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South Asian Heritage Month Ends With Big Win For Hindu, Sikh, Jain, and Buddhist New Yorkers

  • Category: News & Events
  • Posted On:
  • Written By: Viviana Metzgar

As many people try to savor what little is left of Summer vacation, South Asians across the globe have been basking in the delight of celebrating their South Asian Heritage for the past month. However, this celebration is a little different than last year’s. This school year is the start of a new tradition, the official observance of Diwali, a Hindu holiday, as a public school holiday across the city. Although this year, Diwali falls on a Sunday, the first official observance of the holiday (with students having the day off from school) will be held during the 2024-2025 school year. This is a big win for the Hindu community across the city, as it will allow the school year to better reflect the schedule of their own religious holidays.

Who supported this legislation?

A snippet of an e-newsletter recently published by the Assemblymember Jessica González-Rojas:

“Last week, I had the pleasure of standing alongside South Asian and Indo-Caribbean leaders and advocates, many of whom I represent in the Assembly, to celebrate their hard-won legislative victory in Albany, passage of legislation that would make Diwali a public school holiday for New York City students. The South Asian community fought for decades to make Diwali an official school holiday, and this session they were able to achieve their goal. The Diwali school holiday bill passed in the legislature unanimously in June. When signed into law, Diwali will finally be enshrined as a school holiday. Now New Yorkers who celebrate Diwali, many of whom reside in the Queens neighborhoods I represent, will have their traditions and religious practices respected, no longer having to celebrate at the expense of missing a day of school. Happy South Asian Heritage Month!”

Signed, In solidarity, Assemblymember Jessica González-Rojas (She/Her/Ella)

Assemblymember  Jessica González-Rojas

Assembly member Jessica González-Rojas

"As the first Hindu American and first South Asian woman elected to New York State Office, Assemblywoman Rajkumar spent months working with Mayor Adams to develop a strategy to achieve the long-sought goal of the Diwali School Holiday. Mayor Adams has been a consistent supporter of designating Diwali as a school holiday dating back to his days as Borough President, throughout his mayoral campaign and throughout his first 10 months (NY State Assembly)."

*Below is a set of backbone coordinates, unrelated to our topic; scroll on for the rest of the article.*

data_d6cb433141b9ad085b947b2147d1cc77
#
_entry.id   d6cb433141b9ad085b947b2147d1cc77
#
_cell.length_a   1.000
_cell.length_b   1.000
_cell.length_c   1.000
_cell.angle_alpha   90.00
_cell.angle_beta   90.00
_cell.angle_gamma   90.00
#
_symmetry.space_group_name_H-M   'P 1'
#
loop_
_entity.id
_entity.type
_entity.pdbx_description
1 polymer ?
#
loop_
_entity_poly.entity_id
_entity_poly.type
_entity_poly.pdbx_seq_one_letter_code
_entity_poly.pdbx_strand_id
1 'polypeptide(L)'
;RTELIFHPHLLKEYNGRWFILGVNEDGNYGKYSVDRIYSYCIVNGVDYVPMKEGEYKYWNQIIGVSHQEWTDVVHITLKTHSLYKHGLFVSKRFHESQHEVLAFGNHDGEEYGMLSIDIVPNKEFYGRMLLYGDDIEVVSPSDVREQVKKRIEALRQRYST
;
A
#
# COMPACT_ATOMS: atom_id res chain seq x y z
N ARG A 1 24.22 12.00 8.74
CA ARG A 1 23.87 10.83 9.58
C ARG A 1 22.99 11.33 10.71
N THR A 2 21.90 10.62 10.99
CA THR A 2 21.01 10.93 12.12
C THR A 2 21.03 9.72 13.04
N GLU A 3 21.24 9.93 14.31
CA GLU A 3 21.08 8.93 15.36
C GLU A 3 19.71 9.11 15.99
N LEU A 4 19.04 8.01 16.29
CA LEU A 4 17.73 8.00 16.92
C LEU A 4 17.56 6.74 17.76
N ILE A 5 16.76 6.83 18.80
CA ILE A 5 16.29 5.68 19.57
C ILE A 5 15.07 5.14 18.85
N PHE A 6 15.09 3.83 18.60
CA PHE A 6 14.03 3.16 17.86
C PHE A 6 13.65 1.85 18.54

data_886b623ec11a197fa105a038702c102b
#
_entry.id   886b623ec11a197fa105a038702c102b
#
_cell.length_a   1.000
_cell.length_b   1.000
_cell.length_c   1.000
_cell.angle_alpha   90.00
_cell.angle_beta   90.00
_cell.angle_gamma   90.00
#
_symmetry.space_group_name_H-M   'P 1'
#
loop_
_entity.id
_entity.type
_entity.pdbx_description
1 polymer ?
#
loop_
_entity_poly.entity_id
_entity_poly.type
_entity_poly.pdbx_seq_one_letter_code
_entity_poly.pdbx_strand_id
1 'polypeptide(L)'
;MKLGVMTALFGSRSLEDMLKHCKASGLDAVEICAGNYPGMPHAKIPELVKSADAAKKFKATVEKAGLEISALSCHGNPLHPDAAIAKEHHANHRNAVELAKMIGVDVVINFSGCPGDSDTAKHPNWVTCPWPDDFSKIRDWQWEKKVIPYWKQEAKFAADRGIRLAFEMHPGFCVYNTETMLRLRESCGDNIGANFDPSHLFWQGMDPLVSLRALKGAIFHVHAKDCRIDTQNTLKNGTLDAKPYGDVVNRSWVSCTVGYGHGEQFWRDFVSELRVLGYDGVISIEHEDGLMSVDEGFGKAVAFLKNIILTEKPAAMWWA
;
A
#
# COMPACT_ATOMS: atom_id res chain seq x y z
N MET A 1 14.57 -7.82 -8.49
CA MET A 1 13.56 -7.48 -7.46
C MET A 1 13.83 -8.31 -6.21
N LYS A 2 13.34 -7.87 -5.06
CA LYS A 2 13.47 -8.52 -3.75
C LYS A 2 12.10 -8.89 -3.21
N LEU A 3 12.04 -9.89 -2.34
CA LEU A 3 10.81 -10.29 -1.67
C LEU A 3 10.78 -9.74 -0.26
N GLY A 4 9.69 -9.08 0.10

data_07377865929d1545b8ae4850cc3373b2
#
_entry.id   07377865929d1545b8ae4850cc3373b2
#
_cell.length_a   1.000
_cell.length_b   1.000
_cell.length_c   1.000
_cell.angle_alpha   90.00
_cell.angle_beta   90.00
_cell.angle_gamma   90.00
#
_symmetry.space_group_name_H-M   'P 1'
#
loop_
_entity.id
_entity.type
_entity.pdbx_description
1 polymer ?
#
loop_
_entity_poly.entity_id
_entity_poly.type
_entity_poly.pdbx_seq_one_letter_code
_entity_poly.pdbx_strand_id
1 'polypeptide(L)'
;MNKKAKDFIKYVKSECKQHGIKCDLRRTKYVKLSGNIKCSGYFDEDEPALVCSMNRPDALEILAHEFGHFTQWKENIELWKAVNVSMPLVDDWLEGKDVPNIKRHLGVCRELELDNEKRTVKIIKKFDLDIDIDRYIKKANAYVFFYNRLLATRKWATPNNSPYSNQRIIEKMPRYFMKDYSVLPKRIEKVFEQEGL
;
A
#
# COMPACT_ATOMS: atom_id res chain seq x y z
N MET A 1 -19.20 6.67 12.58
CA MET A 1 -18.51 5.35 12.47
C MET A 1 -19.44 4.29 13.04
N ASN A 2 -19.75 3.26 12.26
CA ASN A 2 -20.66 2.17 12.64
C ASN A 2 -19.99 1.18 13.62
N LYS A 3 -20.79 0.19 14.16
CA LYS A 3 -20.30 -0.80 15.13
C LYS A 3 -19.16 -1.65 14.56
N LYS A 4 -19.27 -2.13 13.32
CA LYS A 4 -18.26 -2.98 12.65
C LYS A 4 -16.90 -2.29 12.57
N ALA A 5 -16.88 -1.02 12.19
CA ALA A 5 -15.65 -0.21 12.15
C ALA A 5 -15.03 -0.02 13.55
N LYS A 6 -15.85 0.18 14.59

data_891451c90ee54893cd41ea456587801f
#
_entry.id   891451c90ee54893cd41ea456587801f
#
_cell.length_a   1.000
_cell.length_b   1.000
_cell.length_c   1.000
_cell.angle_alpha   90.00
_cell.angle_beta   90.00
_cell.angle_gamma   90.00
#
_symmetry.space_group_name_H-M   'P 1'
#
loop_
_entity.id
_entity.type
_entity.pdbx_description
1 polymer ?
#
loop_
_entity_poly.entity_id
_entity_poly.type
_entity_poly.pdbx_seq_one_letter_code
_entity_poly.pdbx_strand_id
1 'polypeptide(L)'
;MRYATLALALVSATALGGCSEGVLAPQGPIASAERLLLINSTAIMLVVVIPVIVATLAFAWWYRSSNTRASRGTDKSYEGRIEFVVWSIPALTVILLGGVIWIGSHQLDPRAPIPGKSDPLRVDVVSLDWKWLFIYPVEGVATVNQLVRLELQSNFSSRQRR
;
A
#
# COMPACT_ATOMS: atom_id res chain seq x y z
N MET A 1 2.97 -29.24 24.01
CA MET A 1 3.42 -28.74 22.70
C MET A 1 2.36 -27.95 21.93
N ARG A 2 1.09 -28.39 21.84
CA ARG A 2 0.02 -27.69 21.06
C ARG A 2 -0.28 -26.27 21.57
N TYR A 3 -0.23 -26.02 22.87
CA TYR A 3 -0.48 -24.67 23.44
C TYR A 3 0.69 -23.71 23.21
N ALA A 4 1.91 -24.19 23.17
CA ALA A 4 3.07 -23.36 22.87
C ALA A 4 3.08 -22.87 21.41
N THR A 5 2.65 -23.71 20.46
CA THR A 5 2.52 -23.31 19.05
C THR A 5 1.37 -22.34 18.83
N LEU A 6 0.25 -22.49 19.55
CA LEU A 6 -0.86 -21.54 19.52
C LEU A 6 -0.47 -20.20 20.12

Assembly member  Jenifer Rajkumar

Assembly member Jenifer Rajkumar

When is South Asian Heritage Month?

New York City has always been a haven for immigrants from across the globe. In recent years the population of South Asians who call NYC their home has grown exponentially, and with this wave comes new changes to the city’s culture. South Asian Heritage Month, like other observational months dedicated to a particular lineage or culture, is a time for people to learn the history of the region, celebrate and commemorate the culture, and allow for them to share their love of heritage with the others around them. South Asian Heritage Month is observed each year from July 18 to August 17. Primarily, this timing honors the tradition of the South Asian solar calendar, but also within the date range are independence days for several countries within the region.

Where is South Asia?

The countries that make up the South Asian region include:

  1. Afghanistan
  2. Bangladesh
  3. Bhutan
  4. India
  5. The Maldives
  6. Nepal
  7. Pakistan
  8. Sri Lanka

How does Apicha serve the South Asian community?

Apicha was originally founded as a specialty clinic to treat HIV/AIDS for the Asian American and Pacific Islanders (AAPI) communities, including South Asians. Since evolving into a Federally Qualified Health Center (FQHC), Apicha's services are available to everyone.

We have two locations, the one in Manhattan’s Chinatown and the newest location in Jackson Heights, a neighborhood in Northern Queens. Jackson Heights is dubbed “The World’s Borough,” as it is home to people from all different countries and cultures, speaking 200+ languages and a landing place for many new immigrants. Included in this melting pot are several South Asian communities, parts of the neighborhood are even called “Little India” and “Little Bangladesh.”

To meet the needs of the South Asian communities, Apicha is translating things into many South Asian languages and hired South Asian providers. We've done extensive needs assessments of the neighborhood and offer the services these communities need, including adult primary care, pediatrics, women's health, dental, mental health, HIV specialty care, transgender primary care, as well as community education programs that are tailored to serve the LGBTQ+ and immigrant communities.

Click here to request an appointment or explore our website for more information.